Our school is now spread out through the building, breaking the community that the middle and high school here has worked very hard to create. … Bronx Academy of Letters has not been and is not the same place it was five years ago. Not only does this affect me now but this would affect my future. What I want to be and what I have always wanted to be is a dancer. I want to major in dance in college and make it my career choice for the rest of my life. As a junior I no longer have access to the dance room in my schedule. This has never been true in my six years of being at this school. Last year I was not given dance as a class but I was allowed to have access to it during lunch. This too is no longer true. During our lunch period, another school is having gym in the dance room! … What’s going to happen when I have college auditions and nowhere to rehearse for an audition that determines my future?

Tajonae, eighth grade:

This school year, the seventh and eighth grades moved to an area that has tiny classrooms and small hallways spaces and we are always bumping into each other, which causes conflicts that could have been avoided. Every time I am in a classroom, no one can walk around the classroom without bumping into something or someone…

Fatoumata, eighth grade:

Bronx Letters is supposed to be a family and now the middle school and the high school don’t interact that often. We want to be less spread out and have spaces that are connected to one another … Now, rooms are being used ALL the time. Students have a hard time finding teachers. One on one time with teachers is very difficult because there is literally nowhere private they can meet.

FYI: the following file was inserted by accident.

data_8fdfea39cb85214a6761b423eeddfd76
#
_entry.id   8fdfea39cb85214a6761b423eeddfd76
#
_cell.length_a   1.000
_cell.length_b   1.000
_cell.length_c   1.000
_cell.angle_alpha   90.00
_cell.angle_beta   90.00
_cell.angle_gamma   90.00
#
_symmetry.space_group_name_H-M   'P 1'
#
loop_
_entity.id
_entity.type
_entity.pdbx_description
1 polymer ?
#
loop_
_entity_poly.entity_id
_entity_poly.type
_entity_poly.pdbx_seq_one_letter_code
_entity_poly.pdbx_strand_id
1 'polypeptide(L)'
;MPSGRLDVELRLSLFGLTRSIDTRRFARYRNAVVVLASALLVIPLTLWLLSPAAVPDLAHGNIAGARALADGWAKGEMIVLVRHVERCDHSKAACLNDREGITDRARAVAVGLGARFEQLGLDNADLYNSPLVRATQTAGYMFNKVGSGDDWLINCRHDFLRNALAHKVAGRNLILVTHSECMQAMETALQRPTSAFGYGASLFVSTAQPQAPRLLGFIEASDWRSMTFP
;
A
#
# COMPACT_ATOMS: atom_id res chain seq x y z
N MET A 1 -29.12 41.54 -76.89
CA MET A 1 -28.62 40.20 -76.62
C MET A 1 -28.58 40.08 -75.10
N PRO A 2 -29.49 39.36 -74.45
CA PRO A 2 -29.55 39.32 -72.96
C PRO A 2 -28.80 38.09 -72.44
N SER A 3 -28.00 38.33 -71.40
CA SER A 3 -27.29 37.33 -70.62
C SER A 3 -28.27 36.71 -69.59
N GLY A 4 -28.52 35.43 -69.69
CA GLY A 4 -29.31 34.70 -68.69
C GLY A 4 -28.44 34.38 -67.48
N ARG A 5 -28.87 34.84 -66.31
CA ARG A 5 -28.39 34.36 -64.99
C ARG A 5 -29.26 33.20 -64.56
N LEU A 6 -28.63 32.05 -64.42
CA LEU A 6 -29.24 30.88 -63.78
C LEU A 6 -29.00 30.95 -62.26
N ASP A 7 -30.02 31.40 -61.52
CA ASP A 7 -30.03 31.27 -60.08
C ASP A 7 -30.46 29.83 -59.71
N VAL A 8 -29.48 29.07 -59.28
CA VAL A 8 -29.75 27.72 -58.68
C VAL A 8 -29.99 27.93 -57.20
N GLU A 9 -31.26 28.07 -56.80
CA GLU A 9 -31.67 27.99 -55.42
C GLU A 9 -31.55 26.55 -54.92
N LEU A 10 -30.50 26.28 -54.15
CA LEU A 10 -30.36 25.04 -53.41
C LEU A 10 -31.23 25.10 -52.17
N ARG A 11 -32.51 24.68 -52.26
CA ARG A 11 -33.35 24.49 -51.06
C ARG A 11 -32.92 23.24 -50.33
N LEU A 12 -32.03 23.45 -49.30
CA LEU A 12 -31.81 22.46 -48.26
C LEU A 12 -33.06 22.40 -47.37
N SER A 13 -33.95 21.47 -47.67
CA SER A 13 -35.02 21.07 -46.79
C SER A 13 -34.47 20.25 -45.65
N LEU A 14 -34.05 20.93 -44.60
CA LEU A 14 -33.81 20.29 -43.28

Ana, ninth grade:

We have so many opportunities to be successful in our future. One of them is office hours, which is like tutoring that all teachers have during lunchtime on Tuesday and Thursdays. You have no idea how helpful these are to me to improve my grades and my understanding of in my classes. Sometimes even now office hours is hard because there are too many teachers in each room and we can’t get any attention. But this school is already amazing by trying to help us. Please don’t take that away from us. The space we have is already small and crowded. We make the best of it but if things change too much, one of the things we might miss is office hours!

Kyesha, 11th grade:

One of the reasons why I decided to stay at Bronx Letters for high school is because I felt comfortable. By the time I got to the ninth grade, I already knew some of my high school teachers and, even better, some of the high school students, which made it easier to transition into my new high school experience. Now, being a junior, I look at the middle school students and have no clue who they are, which is breaking the school community that we once had. It is also frustrating to see that our seniors have to stay outside during ANY weather because there is no supervised classroom for them to be in to eat. I will be a senior next year and don’t know how well I am going to take having to eat my food outside in the snow. Also, during lunch time we have to wait in the hallway until the other school leaves, the cafeteria is cleaned up after them, and if the cafeteria staff is ready for us to come in, which takes about 15 minutes of our lunch time with nowhere to go.

Delquan, eighth grade:

I have been at the Bronx Academy of Letters for three years and have witnessed many changes between last school year and this one. We have been forced into the corners of this building and we don’t have enough space. When we are released from classes, we’re all on top of each other and if we had more space, we could avoid conflict. Our school is divided into different parts of the building and I don’t know the other students in our sixth grade or in high school so it’s harder to make friends outside my grade.